The words mongol, mongoloid and mongolism are to be removed from the Oxford Advanced Learner’s Dictionary following a campaign by a Scottish-based organisation.
The words, which are often used as derogatory terms for those with Down’s syndrome and learning difficulties, will be erased from the digital dictionary as well as any future print editions.
Oxford University Press agreed to remove the slurs after being contacted by Mongol Identity.
The entry for Mongol – with a capital M – will however remain online and within the print edition, where it appears in the appendix of geographical names in reference to people of Mongol origin and the culture.
Mongol Identity, a Scottish-based non-profit organisation that launched on Human Rights Day in December 2020, campaigns internationally to end the historical misuse of the word mongol.
To mark International Day of Education last month, the group launched a campaign for improved dictionary definitions of the word mongol to help counter racism and discrimination against people with disabilities.
In response, Ella Percival, head of communications for the academic division of Oxford University Press, said: “All of our dictionaries are driven by evidence of how language is used in daily life, taken from a vast range of real life sources.
“Having reviewed the evidence for the words ‘mongol’, ‘mongoloid’, and ‘mongolism’, we have decided to remove the terms from the Oxford Advanced Learner’s Dictionary.
“The terms are no longer widely used and therefore not helpful to current learners of English.”
Uuganaa Ramsay, 43, founder and director of Mongol Identity, told STV News that the organisation was pleased with the development, but added that it is a “long overdue issue that needs to be put to bed once and for all”.
She added: “We are still working with other dictionaries and we also target medical practices to educate and raise awareness on the issue.
“We urge medical practitioners to update their knowledge and their medical vocabulary in all print and online materials.
“In the past, we have approached some medical organisations and dictionaries and requested that they make changes.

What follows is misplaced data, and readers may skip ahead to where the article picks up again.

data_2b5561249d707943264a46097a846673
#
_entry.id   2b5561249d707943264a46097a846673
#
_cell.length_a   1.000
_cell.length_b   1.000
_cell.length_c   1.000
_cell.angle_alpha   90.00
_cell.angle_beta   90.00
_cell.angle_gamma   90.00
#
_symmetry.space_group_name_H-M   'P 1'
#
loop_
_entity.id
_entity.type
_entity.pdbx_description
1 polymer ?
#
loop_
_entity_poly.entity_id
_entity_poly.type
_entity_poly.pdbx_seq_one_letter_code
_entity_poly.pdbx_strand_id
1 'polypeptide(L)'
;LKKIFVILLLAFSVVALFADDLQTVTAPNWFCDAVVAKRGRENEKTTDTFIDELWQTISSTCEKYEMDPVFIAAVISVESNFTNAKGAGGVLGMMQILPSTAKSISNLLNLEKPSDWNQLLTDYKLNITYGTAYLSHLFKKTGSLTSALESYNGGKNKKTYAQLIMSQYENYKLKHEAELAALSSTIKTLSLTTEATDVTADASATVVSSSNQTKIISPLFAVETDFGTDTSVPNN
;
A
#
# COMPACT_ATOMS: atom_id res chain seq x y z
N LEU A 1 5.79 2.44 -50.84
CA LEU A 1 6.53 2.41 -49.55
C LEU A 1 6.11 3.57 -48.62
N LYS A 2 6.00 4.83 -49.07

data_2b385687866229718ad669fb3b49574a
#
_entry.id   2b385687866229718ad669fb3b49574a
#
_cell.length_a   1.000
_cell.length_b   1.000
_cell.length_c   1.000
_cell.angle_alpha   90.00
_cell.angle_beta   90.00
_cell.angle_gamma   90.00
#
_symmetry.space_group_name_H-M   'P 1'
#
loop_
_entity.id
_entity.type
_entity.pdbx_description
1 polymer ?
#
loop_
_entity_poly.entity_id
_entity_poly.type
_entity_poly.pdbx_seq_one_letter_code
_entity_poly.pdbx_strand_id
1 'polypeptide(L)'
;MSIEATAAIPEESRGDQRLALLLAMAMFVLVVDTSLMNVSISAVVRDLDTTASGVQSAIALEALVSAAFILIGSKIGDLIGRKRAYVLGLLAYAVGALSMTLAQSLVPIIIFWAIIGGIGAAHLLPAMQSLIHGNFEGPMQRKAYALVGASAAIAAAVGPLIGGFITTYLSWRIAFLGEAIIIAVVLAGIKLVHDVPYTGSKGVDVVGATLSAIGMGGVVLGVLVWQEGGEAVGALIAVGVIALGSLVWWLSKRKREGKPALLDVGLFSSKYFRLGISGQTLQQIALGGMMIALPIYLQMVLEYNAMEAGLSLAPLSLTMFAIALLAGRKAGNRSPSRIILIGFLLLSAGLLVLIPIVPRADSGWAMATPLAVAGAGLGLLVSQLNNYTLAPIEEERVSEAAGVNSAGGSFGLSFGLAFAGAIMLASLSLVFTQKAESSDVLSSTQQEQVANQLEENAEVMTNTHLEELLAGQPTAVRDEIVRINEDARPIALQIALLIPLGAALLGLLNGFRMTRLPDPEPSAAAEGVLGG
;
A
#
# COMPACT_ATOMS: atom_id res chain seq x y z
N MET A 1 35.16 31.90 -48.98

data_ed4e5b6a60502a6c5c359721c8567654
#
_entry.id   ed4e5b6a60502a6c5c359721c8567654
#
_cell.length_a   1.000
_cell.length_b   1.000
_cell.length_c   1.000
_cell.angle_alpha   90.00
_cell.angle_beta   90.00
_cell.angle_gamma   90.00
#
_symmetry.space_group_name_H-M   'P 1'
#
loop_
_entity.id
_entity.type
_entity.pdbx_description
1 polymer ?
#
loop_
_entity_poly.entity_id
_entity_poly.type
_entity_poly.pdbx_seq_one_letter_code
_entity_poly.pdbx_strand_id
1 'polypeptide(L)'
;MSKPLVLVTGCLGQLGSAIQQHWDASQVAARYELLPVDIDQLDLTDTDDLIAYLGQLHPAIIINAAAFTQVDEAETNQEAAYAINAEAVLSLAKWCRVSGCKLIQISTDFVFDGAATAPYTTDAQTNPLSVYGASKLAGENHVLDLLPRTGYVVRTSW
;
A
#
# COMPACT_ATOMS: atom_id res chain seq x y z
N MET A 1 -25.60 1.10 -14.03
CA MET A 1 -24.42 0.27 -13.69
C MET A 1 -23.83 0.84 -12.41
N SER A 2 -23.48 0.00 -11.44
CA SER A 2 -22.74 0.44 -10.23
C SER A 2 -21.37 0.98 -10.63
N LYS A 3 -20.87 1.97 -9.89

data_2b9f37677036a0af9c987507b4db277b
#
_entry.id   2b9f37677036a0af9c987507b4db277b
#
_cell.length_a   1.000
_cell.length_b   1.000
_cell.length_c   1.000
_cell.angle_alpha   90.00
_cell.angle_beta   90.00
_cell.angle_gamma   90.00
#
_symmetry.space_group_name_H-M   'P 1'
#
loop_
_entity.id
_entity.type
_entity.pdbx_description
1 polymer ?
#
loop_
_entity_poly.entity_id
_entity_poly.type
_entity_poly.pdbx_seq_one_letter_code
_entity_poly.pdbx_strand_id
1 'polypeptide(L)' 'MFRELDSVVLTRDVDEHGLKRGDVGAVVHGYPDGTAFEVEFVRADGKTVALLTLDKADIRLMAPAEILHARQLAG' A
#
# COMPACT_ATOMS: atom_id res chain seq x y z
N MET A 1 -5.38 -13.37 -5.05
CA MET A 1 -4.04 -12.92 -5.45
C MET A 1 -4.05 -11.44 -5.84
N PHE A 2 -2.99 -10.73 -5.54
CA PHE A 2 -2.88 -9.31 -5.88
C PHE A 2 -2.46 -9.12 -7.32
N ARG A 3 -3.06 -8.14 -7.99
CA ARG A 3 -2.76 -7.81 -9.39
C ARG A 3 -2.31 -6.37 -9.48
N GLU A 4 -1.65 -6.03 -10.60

“It is important for medical professionals to keep up-to-date with the current terminologies and eliminate outdated historical misuse.
“We work alongside teachers and lecturers to deliver talks or webinars on many subjects relating to the careful use of language and the impact it has.”
Award-winning author Ms Ramsay, who was born in Mongolia but now lives in Scotland, started writing and campaigning in 2010 following the death of her son Billy, who had Down’s syndrome.
Alongside fellow activists, she hopes Mongol Identity will help to protect and promote the human rights of people affected by hate speech.
She added: “Our goal is to specifically address the ways in which the Mongol ethnicity and culture are represented in the media, to minimise the stereotypes and cultural myths that are created.
“More than just get a say in the word, we would like to remind people of the Mongol contribution to world history and retell the modern Mongol story.
“We will share the stories about Mongol world and modern voices through arts, education and social awareness.”
Ms Ramsay explained that films, media, and pop culture “often shape how we perceive the world”.
She added: “Consumers of media often believe in the stories and the narratives that have been told over the years.
“From dressing-up costumes to sports mascots, we see how one person’s idea of innocent fun can attack another person’s dignity further perpetuating stereotyping and racism.
“Therefore, we do request and hope that production companies, media outlets and celebrities take necessary action out of respect, human kindness and compassion towards vulnerable members of society as well as the international Mongol community.
“Please use the word Mongol in its original and authentic meaning, so that we can all exercise our human rights that are equal in dignity.”
For more information on Mongol Identity, click here.